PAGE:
UK citizens and their family members who begin working in France prior to 31 December 2020 will not require a work permit. Only those who move to France and start working as of 1 January 2021 will be required to apply for a work permit, with the exception of family members of UK citizens already living in France prior to 31 December 2020.

3.2 If permission to work is needed after 1 January 2021, do any quotas apply to the employment of third-country nationals? 


3.3 If permission to work is needed from 1 January 2021, what categories of permission are commonly granted?         

The work permit may take the form of either a visa or residence permit or a separate document.

Visa / Residence permit:

Documents leading to the automatic granting of work permits:

‘Private and family life’ residence permit;

  • ‘talent’ residence permit (mostly for foreigners with a French diploma and whose annual wage is higher than EUR 36,946.20);
  • ‘posted worker’ residence permit;
  • resident card (for foreign nationals who belong to defined categories: those with French children or a French parent, married to a French national, veteran, refugee, etc.)
  • long-term resident card (French resident for at least five years, among other conditions)


Documents leading to the granting of work permits after approval by the French labour administration (DIRECCTE):

  • ‘employee’ residence permit (for employees with a permanent employment contract);
  • ‘temporary worker’ residence permit (for employees with a fixed-term employment contract);
  • ‘seasonal worker’ residence permit (for employee with seasonal employment contract).


The Government has announced that British nationals currently living in France will be able to obtain these visas and residence permits under simplified conditions. More information should be available in the near future.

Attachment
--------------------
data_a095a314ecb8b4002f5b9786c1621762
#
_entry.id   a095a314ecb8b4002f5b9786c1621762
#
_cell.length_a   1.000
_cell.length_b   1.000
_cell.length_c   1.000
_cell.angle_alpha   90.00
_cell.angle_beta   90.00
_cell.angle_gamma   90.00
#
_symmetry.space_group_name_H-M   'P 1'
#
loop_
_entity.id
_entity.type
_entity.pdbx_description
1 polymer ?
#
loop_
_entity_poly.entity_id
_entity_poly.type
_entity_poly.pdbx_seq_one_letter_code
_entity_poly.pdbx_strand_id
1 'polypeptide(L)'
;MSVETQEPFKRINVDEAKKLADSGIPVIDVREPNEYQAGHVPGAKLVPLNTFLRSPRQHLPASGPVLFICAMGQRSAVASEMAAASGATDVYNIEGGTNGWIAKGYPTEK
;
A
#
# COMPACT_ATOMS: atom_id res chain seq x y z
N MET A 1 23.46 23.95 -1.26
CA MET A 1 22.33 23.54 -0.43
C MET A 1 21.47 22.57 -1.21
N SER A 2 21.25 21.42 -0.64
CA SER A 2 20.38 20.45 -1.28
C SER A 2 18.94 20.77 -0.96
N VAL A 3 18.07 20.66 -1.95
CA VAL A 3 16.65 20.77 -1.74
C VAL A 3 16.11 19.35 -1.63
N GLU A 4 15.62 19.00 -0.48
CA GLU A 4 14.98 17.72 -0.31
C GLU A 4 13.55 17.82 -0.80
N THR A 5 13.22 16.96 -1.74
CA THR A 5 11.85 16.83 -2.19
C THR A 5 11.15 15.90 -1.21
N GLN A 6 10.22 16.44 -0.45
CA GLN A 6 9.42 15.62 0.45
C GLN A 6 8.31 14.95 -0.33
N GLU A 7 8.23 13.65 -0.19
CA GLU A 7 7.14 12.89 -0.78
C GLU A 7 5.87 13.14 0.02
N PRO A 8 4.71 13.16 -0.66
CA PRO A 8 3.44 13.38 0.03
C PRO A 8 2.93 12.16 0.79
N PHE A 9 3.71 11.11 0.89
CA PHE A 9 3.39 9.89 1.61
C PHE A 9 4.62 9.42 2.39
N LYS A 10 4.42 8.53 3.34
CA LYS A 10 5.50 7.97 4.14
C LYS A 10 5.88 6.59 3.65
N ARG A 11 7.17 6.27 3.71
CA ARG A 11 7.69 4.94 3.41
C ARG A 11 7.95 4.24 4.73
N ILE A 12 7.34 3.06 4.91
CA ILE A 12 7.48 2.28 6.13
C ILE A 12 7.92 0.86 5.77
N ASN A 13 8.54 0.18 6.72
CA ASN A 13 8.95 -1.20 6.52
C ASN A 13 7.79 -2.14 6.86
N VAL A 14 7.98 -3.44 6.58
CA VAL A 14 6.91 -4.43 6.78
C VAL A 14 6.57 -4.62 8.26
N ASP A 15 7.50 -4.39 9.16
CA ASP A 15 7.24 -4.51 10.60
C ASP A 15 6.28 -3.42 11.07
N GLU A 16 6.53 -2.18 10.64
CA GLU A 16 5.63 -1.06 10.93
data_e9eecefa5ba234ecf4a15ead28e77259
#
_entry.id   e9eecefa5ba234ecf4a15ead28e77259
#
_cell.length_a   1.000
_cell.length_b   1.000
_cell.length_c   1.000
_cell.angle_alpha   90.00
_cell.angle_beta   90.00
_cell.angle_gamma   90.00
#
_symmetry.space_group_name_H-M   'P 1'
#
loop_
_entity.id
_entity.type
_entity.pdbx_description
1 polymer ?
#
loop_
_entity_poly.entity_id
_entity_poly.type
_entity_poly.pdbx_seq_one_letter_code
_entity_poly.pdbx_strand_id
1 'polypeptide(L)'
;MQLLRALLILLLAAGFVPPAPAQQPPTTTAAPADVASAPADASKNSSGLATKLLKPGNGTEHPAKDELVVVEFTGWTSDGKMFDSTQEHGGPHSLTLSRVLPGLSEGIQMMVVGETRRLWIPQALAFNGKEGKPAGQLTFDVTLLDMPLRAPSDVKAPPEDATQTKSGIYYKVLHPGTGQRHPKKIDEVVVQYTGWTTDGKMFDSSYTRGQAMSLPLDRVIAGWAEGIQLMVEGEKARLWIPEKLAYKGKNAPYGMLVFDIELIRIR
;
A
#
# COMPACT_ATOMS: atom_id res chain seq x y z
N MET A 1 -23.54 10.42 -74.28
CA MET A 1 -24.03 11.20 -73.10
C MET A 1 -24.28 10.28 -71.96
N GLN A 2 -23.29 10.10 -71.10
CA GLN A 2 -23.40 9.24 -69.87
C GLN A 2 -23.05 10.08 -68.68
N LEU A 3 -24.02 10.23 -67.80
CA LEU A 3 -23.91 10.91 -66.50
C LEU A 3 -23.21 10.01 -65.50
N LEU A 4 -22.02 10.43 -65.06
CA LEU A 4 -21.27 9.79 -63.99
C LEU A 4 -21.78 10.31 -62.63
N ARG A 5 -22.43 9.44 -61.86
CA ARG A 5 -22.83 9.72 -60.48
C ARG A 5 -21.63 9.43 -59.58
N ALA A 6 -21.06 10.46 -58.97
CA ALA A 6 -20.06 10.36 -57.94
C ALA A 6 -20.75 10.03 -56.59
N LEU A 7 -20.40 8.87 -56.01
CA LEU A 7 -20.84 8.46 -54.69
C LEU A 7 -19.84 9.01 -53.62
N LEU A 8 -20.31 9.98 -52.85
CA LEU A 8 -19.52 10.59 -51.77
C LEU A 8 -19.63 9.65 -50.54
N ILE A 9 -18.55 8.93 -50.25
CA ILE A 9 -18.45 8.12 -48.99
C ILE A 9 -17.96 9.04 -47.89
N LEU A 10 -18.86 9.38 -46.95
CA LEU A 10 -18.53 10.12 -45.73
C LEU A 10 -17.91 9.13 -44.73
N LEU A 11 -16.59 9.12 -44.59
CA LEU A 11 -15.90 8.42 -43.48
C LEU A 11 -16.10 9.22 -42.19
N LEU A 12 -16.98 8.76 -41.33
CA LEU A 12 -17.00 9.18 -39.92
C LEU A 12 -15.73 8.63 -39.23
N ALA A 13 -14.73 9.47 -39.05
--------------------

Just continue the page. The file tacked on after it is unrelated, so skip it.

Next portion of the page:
Separate work-permit:

If a foreign worker does not have a residence permit or a visa that allows him or her to work, he or she may apply for a temporary work permit. This is issued for a maximum of 12 months, renewable.

3.4 If permission to work or stay is needed from 1 January 2021, how long does the procedure take?    

The processing time is usually four months for visas and residence permits and two months for the separate work permit once the application has been made.

3.5 If permission to work and stay is needed from 1 January 2021, what Government fees are payable?

Visas and resident permits usually cost between EUR 250 and EUR 269. In addition, fees must be paid by the employer:

  • When hiring for between three and 12 months: from EUR 74 to EUR 300 depending on the amount of the wage;
  • When hiring for more than 12 months: 55% of the monthly salary (capped).


Depending on the type of permission requested, the application can involve the fulfilment of certain conditions, which may increase the time required for the procedure (medical examination, conclusion of an employment contract, etc.).


4.1 From what date are third-country nationals entitled to apply for permanent residence? 

The permanent resident card can be obtained by holders of:

  • A resident card granted to foreigners who belong to one of the eight categories defined by law (foreign national with family attachments in France, refugee, veteran, beneficiary of a work-related accident pension, etc.).
  • A long-term EU resident card granted to employees who have lived in France legally and continuously for at least five years.


Both cards are valid for ten years. When they expire, their holder may apply for a permanent resident card.


5.1 What steps could UK nationals take currently to secure their residence and work status?      

  • Applying for an EU residence or permanent residence card as soon as possible.
  • Applying for French nationality. However, no specific procedures exist to facilitate access to French nationality for British citizens.


Applying for a residence permit under simplified conditions reserved for British nationals. In all cases, the request must be justified by one of the grounds of the right of residence: exercise of a professional activity, having sufficient resources, pursuing training or being a family member of a French resident.


Stéphanie Poussou
Senior Associate - France
Capstan Avocats
Anne-Laure Périès
Partner - France
Capstan Avocats